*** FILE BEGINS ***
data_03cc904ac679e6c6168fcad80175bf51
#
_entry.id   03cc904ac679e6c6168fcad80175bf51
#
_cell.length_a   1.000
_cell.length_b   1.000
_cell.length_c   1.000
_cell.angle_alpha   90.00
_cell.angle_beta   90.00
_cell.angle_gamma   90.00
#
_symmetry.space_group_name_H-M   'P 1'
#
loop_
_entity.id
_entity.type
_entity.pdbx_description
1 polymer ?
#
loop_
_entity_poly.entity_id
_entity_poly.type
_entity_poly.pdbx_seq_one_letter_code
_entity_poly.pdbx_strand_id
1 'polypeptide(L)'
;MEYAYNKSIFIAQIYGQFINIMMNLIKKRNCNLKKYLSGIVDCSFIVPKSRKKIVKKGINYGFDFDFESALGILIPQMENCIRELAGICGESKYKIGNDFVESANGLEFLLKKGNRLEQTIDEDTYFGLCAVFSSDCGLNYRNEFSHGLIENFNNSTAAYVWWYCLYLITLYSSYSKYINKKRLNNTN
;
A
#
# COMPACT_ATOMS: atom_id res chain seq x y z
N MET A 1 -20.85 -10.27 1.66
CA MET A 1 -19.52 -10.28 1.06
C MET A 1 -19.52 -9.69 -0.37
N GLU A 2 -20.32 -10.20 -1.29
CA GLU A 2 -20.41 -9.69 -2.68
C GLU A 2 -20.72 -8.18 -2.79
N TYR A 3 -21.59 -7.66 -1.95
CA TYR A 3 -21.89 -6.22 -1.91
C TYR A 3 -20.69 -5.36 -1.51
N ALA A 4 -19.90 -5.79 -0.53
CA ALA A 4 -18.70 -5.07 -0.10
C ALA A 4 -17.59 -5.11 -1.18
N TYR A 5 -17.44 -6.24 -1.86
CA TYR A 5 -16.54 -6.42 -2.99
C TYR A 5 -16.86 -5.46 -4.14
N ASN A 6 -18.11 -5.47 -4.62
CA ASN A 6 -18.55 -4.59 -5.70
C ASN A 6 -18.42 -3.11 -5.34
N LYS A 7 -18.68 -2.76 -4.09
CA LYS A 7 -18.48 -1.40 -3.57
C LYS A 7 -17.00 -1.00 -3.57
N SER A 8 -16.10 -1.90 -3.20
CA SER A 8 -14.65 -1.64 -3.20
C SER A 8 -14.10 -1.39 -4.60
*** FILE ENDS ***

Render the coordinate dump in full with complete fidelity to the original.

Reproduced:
data_03cc904ac679e6c6168fcad80175bf51
#
_entry.id   03cc904ac679e6c6168fcad80175bf51
#
_cell.length_a   1.000
_cell.length_b   1.000
_cell.length_c   1.000
_cell.angle_alpha   90.00
_cell.angle_beta   90.00
_cell.angle_gamma   90.00
#
_symmetry.space_group_name_H-M   'P 1'
#
loop_
_entity.id
_entity.type
_entity.pdbx_description
1 polymer ?
#
loop_
_entity_poly.entity_id
_entity_poly.type
_entity_poly.pdbx_seq_one_letter_code
_entity_poly.pdbx_strand_id
1 'polypeptide(L)'
;MEYAYNKSIFIAQIYGQFINIMMNLIKKRNCNLKKYLSGIVDCSFIVPKSRKKIVKKGINYGFDFDFESALGILIPQMENCIRELAGICGESKYKIGNDFVESANGLEFLLKKGNRLEQTIDEDTYFGLCAVFSSDCGLNYRNEFSHGLIENFNNSTAAYVWWYCLYLITLYSSYSKYINKKRLNNTN
;
A
#
# COMPACT_ATOMS: atom_id res chain seq x y z
N MET A 1 -20.85 -10.27 1.66
CA MET A 1 -19.52 -10.28 1.06
C MET A 1 -19.52 -9.69 -0.37
N GLU A 2 -20.32 -10.20 -1.29
CA GLU A 2 -20.41 -9.69 -2.68
C GLU A 2 -20.72 -8.18 -2.79
N TYR A 3 -21.59 -7.66 -1.95
CA TYR A 3 -21.89 -6.22 -1.91
C TYR A 3 -20.69 -5.36 -1.51
N ALA A 4 -19.90 -5.79 -0.53
CA ALA A 4 -18.70 -5.07 -0.10
C ALA A 4 -17.59 -5.11 -1.18
N TYR A 5 -17.44 -6.24 -1.86
CA TYR A 5 -16.54 -6.42 -2.99
C TYR A 5 -16.86 -5.46 -4.14
N ASN A 6 -18.11 -5.47 -4.62
CA ASN A 6 -18.55 -4.59 -5.70
C ASN A 6 -18.42 -3.11 -5.34
N LYS A 7 -18.68 -2.76 -4.09
CA LYS A 7 -18.48 -1.40 -3.57
C LYS A 7 -17.00 -1.00 -3.57
N SER A 8 -16.10 -1.90 -3.20
CA SER A 8 -14.65 -1.64 -3.20
C SER A 8 -14.10 -1.39 -4.60